Embattled Washington library wins lawsuit, won't shut down after book-ban fight


The only library in tiny Columbia County will survive.

The Dayton library — which was on the verge of becoming the first library in the country to shutter over disputes about what books it offers — will remain open after a Columbia County court Wednesday barred an initiative to close the library from appearing on the November ballot.

A local political action committee last month sued Columbia County and the leader of the movement trying to shut down the library, arguing the planned vote on the library's future would exceed the county's initiative powers, unconstitutionally disenfranchise county residents who pay taxes but wouldn't get to vote and that the petition process was "plagued by fraud."

Columbia County Superior Court Commissioner Julie Karl ruled for the library's supporters Wednesday, barring the county from placing the initiative on the November ballot. The initiative, Karl said from the bench, reading from prepared notes before a packed courtroom, was unconstitutional, procedurally invalid and the signature gathering was marred by "potential criminal acts."

Because the library was established as a rural library district, only voters in unincorporated areas of the county would have been eligible to vote. That would exclude Dayton, where two-thirds of the county's voters live, even though Dayton residents pay taxes to fund the library.

"The biggest point, I think though, is it doesn't make sense to have people who live in the county be the only ones who vote on something that so much affects citizens of the city," Karl said. "We did away with taxation without representation a long time ago."

Karl also spoke passionately about the value the library provides to the community, saying its closure would be "an irreparable loss."

"The city and county would lose a valuable resource that would disproportionately affect the poorest members of this community that depend on this library as a meeting place, a safe place and the only place to use a computer," she said. "The library protects the homeless in our community as a warming and cooling center and as a safe and free place for parents to take their children."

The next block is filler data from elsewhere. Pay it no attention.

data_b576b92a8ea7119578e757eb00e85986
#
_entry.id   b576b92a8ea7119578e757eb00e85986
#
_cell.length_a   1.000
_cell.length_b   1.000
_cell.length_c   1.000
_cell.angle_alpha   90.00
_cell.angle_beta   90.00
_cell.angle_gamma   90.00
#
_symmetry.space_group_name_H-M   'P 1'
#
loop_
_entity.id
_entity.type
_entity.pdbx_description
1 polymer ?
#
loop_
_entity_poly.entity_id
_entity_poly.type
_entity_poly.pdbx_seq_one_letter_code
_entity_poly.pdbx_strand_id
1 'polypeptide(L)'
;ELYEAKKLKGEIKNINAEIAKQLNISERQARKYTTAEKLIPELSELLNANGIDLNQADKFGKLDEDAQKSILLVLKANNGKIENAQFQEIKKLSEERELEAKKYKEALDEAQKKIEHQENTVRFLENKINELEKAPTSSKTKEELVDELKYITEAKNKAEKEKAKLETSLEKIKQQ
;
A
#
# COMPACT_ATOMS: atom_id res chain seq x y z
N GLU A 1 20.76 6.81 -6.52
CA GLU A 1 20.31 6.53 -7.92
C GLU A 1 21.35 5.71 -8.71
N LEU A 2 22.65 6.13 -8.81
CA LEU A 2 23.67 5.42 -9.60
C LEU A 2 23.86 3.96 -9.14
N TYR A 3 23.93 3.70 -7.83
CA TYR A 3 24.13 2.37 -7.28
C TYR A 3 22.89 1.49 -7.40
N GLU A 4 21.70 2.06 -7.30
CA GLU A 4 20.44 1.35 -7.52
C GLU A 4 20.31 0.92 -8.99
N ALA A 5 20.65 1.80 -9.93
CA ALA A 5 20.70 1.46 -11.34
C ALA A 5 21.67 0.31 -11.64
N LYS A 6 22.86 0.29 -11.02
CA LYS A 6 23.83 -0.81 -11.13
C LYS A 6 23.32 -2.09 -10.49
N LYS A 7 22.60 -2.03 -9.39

While battles over what books are taught in schools and what books are available in libraries have spread across the nation, Dayton would have been the first library to shut down over book disputes, according to the American Library Association.

Elise Severe, one of the plaintiffs and the leader of the PAC, Neighbors United for Progress, said she was "ecstatic" at the ruling.

"So many people were just waiting with bated breath, we're so happy," Severe said. "I know many counties, many states, possibly the nation have been watching this, I think this is a really good step in the right direction.

Severe and Neighbors United for Progress filed the lawsuit against Jessica Ruffcorn, a mother of two and the leader of the movement to shut the library, as well as against the county, the county auditor and the county elections director.

"Are you freaking kidding me right now," Ruffcorn said in a Facebook video earlier this month, after reading a section of the lawsuit. Karl, Ruffcorn said in the video, is "a lib" and "her politics do not align with our politics."

Ruffcorn, in an emailed statement Wednesday, said she disagreed with the ruling and that it took away the voice of county voters.

"We didn't work this hard for change to let it end here like this," she said. "We will continue to fight to protect the children of this community."